Home > 2023 > “Dire” 2024 outlook for Shipping LInes as Spot Rates Fall

“Dire” 2024 outlook for Shipping LInes as Spot Rates Fall

“Dire” 2024 outlook for Shipping Lines as Spot Rates Fall

Container shipping lines are facing a crucial period in the last weeks of 2023, with significant implications for their bottom lines in 2024, reports New York’s FreightWaves.

The urgency to elevate spot rates is paramount, as failure to do so soon could result in a substantial downward reset of next year’s annual contract rates compared to the current year.

This looming scenario, which would adversely impact liner finances, is becoming increasingly likely.

Despite efforts to boost rates through general rate increases (GRI) this month to strengthen their negotiating position for annual contract resets, shipping lines have faced setbacks.

With time running out for a fourth-quarter rebound, the latest indexes indicate a decline in spot rates rather than an increase.

The December window represents the final opportunity for shipping lines to influence rates before the annual contract talks. However, their historical success in implementing GRIs has been limited.

Maersk CEO Vincent Clerc outlined the worst-case scenario during a conference call on November 3, emphasising that if the spot market does not see improvement in the fourth quarter, it would lead to a reset of 2024 contract levels to lower values.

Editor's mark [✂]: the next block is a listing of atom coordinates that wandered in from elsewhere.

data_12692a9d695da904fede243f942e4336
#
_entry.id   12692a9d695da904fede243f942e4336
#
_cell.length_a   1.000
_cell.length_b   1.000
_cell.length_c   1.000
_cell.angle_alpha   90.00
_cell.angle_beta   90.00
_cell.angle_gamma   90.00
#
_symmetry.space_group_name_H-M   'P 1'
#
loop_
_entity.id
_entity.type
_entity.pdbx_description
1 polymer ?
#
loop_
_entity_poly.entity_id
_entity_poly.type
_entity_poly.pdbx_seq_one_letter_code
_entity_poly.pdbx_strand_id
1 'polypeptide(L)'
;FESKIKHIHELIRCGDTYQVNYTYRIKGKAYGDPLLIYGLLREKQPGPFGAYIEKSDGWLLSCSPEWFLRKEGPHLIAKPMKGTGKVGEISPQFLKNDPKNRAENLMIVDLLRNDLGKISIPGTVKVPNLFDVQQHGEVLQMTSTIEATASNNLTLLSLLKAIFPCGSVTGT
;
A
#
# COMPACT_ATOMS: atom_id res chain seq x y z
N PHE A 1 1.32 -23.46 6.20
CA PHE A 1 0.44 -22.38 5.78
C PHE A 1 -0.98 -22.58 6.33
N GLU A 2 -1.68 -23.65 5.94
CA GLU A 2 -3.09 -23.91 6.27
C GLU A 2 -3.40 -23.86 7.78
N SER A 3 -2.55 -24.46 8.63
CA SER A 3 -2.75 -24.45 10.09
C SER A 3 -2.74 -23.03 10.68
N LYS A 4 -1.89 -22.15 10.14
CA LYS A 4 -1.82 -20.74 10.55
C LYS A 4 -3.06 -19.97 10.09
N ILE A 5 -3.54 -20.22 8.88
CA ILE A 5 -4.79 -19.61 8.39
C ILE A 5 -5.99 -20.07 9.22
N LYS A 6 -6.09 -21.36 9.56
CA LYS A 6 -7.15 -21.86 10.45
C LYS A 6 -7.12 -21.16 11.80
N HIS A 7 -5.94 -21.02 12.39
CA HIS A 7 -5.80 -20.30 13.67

Mr Clerc noted a significant disparity between contract rates signed earlier in the year, which are about to reset, and the current spot rates.

The outcome of the current quarter will profoundly impact the outlook for 2024, said Mr Clerc.

The global composite of Drewry’s World Container Index (WCI) declined six percent in the week ending last Thursday compared to the previous week, reaching US$1,384 per FEU.

This downturn erases all gains since the beginning of Q4, with the global composite down one percent versus October 1.

You may also like
4th Month of Good Growth for Airfreight
Carrier’s On Time Performance Improves in March
Red Sea Shipping Crisis has Now Resulted in Extra 14 Million Tonnes of CO2 Since Start of Crisis – As Much as Emissions of 9 Million Cars
Chinese Airlines Expand Transpacific Bellyhold Capacity
Malcare WordPress Security